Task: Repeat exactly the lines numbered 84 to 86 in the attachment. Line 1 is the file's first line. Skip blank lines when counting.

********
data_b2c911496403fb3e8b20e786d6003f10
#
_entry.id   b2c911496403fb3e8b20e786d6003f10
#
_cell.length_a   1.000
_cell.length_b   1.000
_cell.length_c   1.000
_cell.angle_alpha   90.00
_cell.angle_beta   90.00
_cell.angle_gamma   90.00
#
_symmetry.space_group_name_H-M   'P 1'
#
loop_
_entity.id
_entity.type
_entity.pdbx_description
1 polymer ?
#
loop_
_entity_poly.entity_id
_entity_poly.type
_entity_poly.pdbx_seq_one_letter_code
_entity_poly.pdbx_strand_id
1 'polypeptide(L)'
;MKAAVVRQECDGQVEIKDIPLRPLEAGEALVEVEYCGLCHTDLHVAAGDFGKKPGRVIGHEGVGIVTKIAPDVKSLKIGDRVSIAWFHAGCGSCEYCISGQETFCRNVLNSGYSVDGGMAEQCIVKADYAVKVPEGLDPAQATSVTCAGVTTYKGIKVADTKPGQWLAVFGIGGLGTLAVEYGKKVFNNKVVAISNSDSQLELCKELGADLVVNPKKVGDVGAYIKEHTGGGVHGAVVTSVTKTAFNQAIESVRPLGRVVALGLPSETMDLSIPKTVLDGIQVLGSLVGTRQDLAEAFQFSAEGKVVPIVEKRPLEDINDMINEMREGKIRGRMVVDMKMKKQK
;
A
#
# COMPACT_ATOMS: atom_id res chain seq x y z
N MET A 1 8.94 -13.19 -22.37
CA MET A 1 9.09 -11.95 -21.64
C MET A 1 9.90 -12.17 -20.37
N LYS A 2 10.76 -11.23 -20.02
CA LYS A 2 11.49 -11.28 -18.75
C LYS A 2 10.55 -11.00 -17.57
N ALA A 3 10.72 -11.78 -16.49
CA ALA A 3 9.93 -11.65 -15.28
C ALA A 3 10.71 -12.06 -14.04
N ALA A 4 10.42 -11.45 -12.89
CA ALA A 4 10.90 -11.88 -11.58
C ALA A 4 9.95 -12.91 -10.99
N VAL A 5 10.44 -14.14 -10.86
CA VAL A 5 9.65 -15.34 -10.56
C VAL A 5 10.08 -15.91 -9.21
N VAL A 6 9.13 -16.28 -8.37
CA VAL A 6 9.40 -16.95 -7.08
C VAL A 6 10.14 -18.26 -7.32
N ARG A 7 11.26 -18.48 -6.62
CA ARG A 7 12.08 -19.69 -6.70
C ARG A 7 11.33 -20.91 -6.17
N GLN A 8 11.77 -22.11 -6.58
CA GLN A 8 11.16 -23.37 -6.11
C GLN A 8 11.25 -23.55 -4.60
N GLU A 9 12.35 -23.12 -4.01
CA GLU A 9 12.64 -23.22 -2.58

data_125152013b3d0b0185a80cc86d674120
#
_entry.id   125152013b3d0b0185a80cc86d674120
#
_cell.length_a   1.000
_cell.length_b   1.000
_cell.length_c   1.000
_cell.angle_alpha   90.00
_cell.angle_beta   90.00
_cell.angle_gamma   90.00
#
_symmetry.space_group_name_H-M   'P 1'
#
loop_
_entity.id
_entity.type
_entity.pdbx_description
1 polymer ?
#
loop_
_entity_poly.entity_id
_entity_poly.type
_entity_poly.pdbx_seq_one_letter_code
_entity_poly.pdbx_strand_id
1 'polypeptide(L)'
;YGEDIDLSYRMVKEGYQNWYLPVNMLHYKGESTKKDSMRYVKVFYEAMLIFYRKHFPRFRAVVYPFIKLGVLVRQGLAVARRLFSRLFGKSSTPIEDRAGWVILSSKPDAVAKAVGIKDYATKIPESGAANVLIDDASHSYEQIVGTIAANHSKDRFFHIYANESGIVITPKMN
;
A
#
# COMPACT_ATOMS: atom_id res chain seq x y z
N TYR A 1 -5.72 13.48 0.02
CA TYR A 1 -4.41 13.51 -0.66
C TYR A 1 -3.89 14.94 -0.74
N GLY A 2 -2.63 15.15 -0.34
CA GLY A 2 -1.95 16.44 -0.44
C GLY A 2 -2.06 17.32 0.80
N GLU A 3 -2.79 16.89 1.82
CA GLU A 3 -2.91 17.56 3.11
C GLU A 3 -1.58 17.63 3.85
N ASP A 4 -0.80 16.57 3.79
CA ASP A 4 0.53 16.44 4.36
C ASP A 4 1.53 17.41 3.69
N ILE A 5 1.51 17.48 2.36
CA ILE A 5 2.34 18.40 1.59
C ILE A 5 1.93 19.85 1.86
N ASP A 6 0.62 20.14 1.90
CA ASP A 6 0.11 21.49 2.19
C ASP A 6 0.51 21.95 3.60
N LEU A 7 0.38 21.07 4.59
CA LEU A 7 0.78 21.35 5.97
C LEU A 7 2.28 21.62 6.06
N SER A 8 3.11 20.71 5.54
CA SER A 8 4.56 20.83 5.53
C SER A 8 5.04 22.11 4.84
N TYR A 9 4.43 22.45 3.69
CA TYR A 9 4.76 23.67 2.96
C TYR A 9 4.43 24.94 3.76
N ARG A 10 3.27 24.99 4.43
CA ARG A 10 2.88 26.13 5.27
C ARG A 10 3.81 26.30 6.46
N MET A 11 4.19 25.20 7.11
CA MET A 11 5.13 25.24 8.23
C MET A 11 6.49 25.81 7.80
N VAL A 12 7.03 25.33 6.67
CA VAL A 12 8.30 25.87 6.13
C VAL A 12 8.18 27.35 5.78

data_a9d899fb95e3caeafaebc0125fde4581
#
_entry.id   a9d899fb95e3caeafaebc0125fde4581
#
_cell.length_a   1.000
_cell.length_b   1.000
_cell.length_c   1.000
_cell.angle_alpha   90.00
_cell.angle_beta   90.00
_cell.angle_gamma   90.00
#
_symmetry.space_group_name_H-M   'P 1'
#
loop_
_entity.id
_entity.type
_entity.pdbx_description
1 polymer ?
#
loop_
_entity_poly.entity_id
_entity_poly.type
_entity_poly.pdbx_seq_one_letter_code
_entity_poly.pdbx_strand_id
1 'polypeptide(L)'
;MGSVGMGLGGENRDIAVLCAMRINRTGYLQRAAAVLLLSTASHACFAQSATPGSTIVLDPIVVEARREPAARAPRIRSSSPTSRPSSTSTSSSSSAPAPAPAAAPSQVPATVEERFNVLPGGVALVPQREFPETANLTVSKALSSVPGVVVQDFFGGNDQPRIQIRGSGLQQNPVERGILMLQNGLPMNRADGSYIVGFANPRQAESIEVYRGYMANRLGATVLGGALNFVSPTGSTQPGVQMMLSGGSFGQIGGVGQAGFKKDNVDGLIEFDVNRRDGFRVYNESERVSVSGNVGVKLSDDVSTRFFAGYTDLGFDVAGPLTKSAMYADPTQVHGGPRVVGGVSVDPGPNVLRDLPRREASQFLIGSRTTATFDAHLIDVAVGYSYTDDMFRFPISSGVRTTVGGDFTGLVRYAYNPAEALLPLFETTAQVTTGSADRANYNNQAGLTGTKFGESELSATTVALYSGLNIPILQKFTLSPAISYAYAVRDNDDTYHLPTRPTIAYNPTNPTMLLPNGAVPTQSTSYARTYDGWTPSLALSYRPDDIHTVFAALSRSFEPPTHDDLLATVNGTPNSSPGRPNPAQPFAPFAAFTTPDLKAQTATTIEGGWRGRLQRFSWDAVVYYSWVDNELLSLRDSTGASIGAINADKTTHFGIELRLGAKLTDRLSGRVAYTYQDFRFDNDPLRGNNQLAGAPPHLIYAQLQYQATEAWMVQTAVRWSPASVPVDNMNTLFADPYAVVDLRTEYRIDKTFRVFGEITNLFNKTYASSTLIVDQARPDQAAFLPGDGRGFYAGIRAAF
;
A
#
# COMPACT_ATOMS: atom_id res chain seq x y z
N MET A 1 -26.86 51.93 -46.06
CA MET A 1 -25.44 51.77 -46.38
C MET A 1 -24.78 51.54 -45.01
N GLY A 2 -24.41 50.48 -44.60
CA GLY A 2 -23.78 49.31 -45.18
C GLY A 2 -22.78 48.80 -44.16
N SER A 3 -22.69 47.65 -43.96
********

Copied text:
A
#
# COMPACT_ATOMS: atom_id res chain seq x y z